Human nature being what it is, it seems fair to assume that fraud has been alive and well and living among us since we first crawled out of the primordial slime.
And back in the days when times were hard enough for me to have the odd flash of understanding for those who robbed banks, I might even have come up with a flicker of sympathy for those perpetrating fraud to keep a roof over their children’s heads. (Perhaps it’s built into the national DNA from the first European settlers, sent here for stealing loaves of bread, shooting the Earl’s grouse etc.)
But times have changed and so has fraud. With all our cunning technological advances and the whizz-bang speed of modern communications, fraud has become the sport of financial kings whose children already have several roofs over their golden heads and enough food on their tables, metaphorically speaking, the feed the starving masses.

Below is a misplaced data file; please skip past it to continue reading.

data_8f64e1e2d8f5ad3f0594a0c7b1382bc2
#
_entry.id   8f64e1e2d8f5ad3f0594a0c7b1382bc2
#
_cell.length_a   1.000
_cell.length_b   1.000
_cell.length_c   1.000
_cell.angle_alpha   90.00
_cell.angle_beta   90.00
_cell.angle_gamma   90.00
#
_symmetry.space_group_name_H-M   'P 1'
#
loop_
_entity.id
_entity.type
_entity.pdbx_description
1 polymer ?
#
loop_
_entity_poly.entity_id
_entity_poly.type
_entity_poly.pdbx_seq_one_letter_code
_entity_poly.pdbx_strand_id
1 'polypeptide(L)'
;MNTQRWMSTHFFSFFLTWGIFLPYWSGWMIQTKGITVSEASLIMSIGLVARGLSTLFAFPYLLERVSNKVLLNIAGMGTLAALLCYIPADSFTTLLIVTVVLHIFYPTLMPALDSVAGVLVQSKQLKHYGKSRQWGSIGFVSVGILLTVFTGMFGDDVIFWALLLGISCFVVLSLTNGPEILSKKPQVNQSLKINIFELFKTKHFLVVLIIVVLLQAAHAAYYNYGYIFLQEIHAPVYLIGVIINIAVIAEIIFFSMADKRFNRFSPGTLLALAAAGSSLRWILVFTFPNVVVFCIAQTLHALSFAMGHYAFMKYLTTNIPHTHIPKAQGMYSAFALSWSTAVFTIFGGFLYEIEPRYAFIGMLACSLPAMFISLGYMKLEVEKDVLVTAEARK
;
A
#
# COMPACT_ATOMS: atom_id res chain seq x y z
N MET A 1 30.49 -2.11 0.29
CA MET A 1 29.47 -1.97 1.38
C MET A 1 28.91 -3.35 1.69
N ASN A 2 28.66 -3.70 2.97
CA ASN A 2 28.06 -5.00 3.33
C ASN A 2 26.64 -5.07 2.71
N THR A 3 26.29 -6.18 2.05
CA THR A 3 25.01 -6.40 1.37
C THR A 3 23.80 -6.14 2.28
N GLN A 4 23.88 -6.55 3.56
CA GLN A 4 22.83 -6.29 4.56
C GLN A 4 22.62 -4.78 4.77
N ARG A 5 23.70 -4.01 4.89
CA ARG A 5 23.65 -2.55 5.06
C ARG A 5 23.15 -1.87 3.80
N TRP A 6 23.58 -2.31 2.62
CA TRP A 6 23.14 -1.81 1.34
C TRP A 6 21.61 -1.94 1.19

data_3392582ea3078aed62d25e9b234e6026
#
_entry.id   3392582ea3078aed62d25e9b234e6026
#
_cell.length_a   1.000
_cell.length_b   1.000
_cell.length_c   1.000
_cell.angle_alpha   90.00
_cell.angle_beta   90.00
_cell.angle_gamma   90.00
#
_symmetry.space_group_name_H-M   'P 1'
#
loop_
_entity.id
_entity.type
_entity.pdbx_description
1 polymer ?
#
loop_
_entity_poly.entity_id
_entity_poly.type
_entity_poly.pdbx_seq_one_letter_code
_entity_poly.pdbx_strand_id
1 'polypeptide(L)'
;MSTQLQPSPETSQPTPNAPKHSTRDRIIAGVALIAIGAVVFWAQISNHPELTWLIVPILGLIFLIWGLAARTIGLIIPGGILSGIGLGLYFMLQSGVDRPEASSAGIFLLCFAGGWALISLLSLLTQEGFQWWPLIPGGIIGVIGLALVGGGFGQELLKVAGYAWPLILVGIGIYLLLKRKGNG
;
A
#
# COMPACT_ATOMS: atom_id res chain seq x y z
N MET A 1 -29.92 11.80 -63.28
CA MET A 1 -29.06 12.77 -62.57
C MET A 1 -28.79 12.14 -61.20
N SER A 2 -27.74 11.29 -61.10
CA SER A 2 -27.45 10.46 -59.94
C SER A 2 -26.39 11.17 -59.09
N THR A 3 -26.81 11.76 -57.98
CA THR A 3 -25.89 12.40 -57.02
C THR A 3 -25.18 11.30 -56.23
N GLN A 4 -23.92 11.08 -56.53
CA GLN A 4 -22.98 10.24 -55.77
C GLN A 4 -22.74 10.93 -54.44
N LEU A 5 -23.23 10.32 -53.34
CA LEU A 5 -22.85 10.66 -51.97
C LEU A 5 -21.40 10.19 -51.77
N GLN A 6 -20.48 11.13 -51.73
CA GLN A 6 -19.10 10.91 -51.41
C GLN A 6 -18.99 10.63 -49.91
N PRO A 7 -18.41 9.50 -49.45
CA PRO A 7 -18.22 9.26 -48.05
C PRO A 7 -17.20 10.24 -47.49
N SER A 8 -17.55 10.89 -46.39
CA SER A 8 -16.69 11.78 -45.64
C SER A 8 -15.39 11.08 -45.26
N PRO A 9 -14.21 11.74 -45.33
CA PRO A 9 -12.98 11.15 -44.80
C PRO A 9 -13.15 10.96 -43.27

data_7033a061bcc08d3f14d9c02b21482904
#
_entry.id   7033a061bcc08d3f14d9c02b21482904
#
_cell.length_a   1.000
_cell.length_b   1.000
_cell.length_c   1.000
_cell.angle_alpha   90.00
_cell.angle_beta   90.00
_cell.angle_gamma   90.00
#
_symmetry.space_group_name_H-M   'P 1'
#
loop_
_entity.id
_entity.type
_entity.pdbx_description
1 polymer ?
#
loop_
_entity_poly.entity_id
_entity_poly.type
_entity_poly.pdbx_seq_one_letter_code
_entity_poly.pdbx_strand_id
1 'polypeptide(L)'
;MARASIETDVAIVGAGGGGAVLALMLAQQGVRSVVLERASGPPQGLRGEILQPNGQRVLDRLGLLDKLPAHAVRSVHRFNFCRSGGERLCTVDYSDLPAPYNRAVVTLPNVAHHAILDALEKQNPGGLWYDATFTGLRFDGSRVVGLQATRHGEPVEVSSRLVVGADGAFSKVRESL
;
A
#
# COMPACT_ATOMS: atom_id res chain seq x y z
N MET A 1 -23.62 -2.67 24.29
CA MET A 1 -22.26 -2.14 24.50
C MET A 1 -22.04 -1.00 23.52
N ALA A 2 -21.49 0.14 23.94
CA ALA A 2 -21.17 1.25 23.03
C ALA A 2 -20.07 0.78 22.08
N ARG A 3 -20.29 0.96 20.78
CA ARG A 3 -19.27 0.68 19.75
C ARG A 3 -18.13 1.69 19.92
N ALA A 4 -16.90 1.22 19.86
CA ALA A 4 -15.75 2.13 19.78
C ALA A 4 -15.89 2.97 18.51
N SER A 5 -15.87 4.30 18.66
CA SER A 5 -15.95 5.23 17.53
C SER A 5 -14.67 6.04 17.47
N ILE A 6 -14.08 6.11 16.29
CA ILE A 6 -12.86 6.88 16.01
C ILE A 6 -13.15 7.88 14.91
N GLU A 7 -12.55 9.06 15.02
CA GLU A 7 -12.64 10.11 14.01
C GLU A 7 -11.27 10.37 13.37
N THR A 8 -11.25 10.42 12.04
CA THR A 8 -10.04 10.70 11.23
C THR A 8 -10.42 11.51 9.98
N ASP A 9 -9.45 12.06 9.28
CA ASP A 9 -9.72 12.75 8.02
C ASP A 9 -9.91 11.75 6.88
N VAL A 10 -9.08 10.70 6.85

Yes, I know ‘petty’ fraud still flourishes as well, and I’m sure corporate fraud has been around for more years than anyone cares to acknowledge, but these days, it’s more likely to produce an eye-roll than a shriek of outrage, so commonplace has it become.
I find this infinitely sad: a rejection of ethics by those who have every reason to know better and no motivation except greed: those to whom much has been given, and who, so the bible tells us, should therefore realise that much is expected of them in return.
But then the bible was written before the days of offshore accounts.